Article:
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I have two tables, users and followers:

Table users:

id          INT, PRIMARY_KEY
name        VARCHAR
joined      INT

This table is indexed on id and joined.

Table 'followers':

user        INT
follows     INT 

This table is indexed on users and follows.

This query finds the names of all users followed by a particular user who joined after a particular time. The results need to be in reverse chronological order.

SELECT u.name 
FROM users u, followers f
WHERE f.user = X
AND f.follows = u.id
AND u.joined > 1234
ORDER BY u.joined DESC

Now, when user X has a large number of followers, EXPLAIN gives the following:

id      key             extra
u       joined          Using where
f       follows         Using index

So far so good. (The 'using where' is due to some other clauses I've removed for brevity).

But, when user X has a small number of followers, this happens:

id      key             extra
f       follows         Using temporary, using filesort
u       joined          Using where

If I omit the ORDER BY, I get:

id      key             extra
f       follows         
u       joined          Using where

The MySQL optimiser seems to be inspecting the number of rows it has to deal with, and if its small, doing the followers table first. It seems to ignore the ORDER BY in its optimisation steps, resulting in a slower query due to the temporary table.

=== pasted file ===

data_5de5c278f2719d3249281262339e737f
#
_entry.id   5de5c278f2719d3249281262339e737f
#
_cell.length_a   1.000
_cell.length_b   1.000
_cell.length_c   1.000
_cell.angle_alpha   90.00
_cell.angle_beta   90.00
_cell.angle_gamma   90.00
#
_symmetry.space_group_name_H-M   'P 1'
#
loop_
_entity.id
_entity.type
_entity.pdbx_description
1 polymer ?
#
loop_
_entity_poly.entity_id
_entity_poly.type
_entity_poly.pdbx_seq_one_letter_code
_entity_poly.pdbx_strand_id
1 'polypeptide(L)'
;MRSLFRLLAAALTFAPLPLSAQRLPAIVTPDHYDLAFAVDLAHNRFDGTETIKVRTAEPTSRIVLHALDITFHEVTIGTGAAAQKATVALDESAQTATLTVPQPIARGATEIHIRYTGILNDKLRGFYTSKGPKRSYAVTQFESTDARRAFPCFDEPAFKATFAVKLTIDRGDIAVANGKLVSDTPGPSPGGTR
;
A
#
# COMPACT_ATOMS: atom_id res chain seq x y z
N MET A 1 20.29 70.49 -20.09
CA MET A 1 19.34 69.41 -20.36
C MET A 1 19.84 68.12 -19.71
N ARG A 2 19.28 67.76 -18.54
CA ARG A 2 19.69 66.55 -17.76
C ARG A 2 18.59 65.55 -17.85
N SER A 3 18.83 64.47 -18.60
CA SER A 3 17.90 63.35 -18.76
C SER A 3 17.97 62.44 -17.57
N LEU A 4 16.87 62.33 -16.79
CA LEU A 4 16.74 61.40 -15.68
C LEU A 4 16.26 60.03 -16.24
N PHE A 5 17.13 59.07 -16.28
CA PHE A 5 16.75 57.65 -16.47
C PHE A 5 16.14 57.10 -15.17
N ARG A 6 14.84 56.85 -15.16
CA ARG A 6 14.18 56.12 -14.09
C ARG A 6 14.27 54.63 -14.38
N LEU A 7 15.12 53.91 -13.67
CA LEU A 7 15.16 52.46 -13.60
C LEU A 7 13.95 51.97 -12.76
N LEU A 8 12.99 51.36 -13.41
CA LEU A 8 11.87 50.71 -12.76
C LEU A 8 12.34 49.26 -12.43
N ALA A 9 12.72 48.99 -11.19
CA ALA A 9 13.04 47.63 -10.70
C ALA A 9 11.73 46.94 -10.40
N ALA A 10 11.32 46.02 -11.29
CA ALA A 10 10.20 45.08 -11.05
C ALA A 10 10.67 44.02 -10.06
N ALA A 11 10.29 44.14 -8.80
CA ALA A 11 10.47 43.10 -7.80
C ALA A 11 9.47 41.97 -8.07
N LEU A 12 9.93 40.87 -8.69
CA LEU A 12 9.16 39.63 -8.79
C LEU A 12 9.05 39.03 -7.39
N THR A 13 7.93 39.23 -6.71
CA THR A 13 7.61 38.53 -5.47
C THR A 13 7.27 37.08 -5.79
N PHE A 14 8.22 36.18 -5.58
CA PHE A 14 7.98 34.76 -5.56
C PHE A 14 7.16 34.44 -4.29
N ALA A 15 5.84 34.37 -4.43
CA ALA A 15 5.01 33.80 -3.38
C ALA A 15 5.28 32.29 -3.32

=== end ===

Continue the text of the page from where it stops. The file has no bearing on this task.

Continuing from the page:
So (finally), my question is: is it possible to force the order in which MySQL performs table searches, and in the likely event this isn't possible, is there another way to get rid of using temporary?

share|improve this question
How many records do you get via that slow query of yours when user has small amount of followers? –  N.B. Jan 5 '12 at 14:30
Probably around 100; a large number could be in the thousands. –  Graham Jan 5 '12 at 14:34
What do you get if your query is this: SELECT u.name FROM users u INNER JOIN followers f ON f.follows = u.id WHERE f.user = 'xxx' AND u.joined > 1234 ORDER BY u.joined DESC –  N.B. Jan 5 '12 at 14:39
No change I'm afraid, still uses temporary. –  Graham Jan 5 '12 at 14:42
Yes, but is it any faster? Using temporary isn't the issue, MySQL does that when it has to order the records in non-insert order. –  N.B. Jan 5 '12 at 14:43

1 Answer 1

up vote 2 down vote accepted

MySQL DOES offer a clause "STRAIGHT_JOIN" which tells it to do the join between tables in the order you've provided. Since you are looking for a single specific "Follower User" put the follower table up front and join from that... Try something like

     followers f
        join Users u
           on f.follows = u.id
          and u.joined > 1234
     f.user = X
  order by 
     u.joined DESC

This should FORCE Starting with the "Followers" table, specific for user ID = X, then join out to the users table as SECONDARY based on the rows returned from f.user = X. Make sure your Followers table has an index where "user" is in the first position (in case your index on both columns was (follows, user), it SHOULD be (user, follows). The smallest granularity on your query basis is the one person inquiring about... that comes in FIRST.

share|improve this answer
Excellent - I had not heard of straight_join, but does exactly what I need. Many thanks. –  Graham Jan 6 '12 at 9:18

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